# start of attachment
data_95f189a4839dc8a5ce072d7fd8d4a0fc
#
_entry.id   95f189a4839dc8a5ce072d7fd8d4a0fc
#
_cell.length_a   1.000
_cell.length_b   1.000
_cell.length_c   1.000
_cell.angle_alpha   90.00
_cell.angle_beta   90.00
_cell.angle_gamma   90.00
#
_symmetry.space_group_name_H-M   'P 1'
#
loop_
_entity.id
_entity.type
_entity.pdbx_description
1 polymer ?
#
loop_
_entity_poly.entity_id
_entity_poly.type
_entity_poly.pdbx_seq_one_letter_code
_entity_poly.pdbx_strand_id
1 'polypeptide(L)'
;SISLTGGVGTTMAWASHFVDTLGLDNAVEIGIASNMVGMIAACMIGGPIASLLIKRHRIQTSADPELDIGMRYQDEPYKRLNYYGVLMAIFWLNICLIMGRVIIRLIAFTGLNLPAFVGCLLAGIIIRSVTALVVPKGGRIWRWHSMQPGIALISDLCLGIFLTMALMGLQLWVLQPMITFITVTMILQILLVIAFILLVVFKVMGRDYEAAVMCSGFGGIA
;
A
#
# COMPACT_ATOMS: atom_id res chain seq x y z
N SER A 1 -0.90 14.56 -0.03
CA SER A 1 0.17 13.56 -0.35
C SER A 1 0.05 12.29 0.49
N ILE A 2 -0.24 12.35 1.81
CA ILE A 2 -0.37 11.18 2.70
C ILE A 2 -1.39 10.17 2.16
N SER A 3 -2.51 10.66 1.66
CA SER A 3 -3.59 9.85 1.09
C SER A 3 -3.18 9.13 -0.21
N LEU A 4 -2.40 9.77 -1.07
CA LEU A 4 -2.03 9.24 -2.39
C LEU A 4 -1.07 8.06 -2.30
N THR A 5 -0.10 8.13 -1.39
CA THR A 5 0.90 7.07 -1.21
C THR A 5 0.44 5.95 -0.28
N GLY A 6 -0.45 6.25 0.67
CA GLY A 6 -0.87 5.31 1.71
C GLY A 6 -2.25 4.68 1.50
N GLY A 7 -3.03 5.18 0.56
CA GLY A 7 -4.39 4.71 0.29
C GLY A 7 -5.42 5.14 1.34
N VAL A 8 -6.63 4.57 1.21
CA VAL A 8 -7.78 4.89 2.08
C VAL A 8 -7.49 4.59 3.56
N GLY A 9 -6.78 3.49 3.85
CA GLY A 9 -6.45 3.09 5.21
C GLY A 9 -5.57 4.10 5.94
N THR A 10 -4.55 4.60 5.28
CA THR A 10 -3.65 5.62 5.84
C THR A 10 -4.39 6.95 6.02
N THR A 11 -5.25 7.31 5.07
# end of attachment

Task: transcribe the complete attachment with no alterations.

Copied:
data_95f189a4839dc8a5ce072d7fd8d4a0fc
#
_entry.id   95f189a4839dc8a5ce072d7fd8d4a0fc
#
_cell.length_a   1.000
_cell.length_b   1.000
_cell.length_c   1.000
_cell.angle_alpha   90.00
_cell.angle_beta   90.00
_cell.angle_gamma   90.00
#
_symmetry.space_group_name_H-M   'P 1'
#
loop_
_entity.id
_entity.type
_entity.pdbx_description
1 polymer ?
#
loop_
_entity_poly.entity_id
_entity_poly.type
_entity_poly.pdbx_seq_one_letter_code
_entity_poly.pdbx_strand_id
1 'polypeptide(L)'
;SISLTGGVGTTMAWASHFVDTLGLDNAVEIGIASNMVGMIAACMIGGPIASLLIKRHRIQTSADPELDIGMRYQDEPYKRLNYYGVLMAIFWLNICLIMGRVIIRLIAFTGLNLPAFVGCLLAGIIIRSVTALVVPKGGRIWRWHSMQPGIALISDLCLGIFLTMALMGLQLWVLQPMITFITVTMILQILLVIAFILLVVFKVMGRDYEAAVMCSGFGGIA
;
A
#
# COMPACT_ATOMS: atom_id res chain seq x y z
N SER A 1 -0.90 14.56 -0.03
CA SER A 1 0.17 13.56 -0.35
C SER A 1 0.05 12.29 0.49
N ILE A 2 -0.24 12.35 1.81
CA ILE A 2 -0.37 11.18 2.70
C ILE A 2 -1.39 10.17 2.16
N SER A 3 -2.51 10.66 1.66
CA SER A 3 -3.59 9.85 1.09
C SER A 3 -3.18 9.13 -0.21
N LEU A 4 -2.40 9.77 -1.07
CA LEU A 4 -2.03 9.24 -2.39
C LEU A 4 -1.07 8.06 -2.30
N THR A 5 -0.10 8.13 -1.39
CA THR A 5 0.90 7.07 -1.21
C THR A 5 0.44 5.95 -0.28
N GLY A 6 -0.45 6.25 0.67
CA GLY A 6 -0.87 5.31 1.71
C GLY A 6 -2.25 4.68 1.50
N GLY A 7 -3.03 5.18 0.56
CA GLY A 7 -4.39 4.71 0.29
C GLY A 7 -5.42 5.14 1.34
N VAL A 8 -6.63 4.57 1.21
CA VAL A 8 -7.78 4.89 2.08
C VAL A 8 -7.49 4.59 3.56
N GLY A 9 -6.78 3.49 3.85
CA GLY A 9 -6.45 3.09 5.21
C GLY A 9 -5.57 4.10 5.94
N THR A 10 -4.55 4.60 5.28
CA THR A 10 -3.65 5.62 5.84
C THR A 10 -4.39 6.95 6.02
N THR A 11 -5.25 7.31 5.07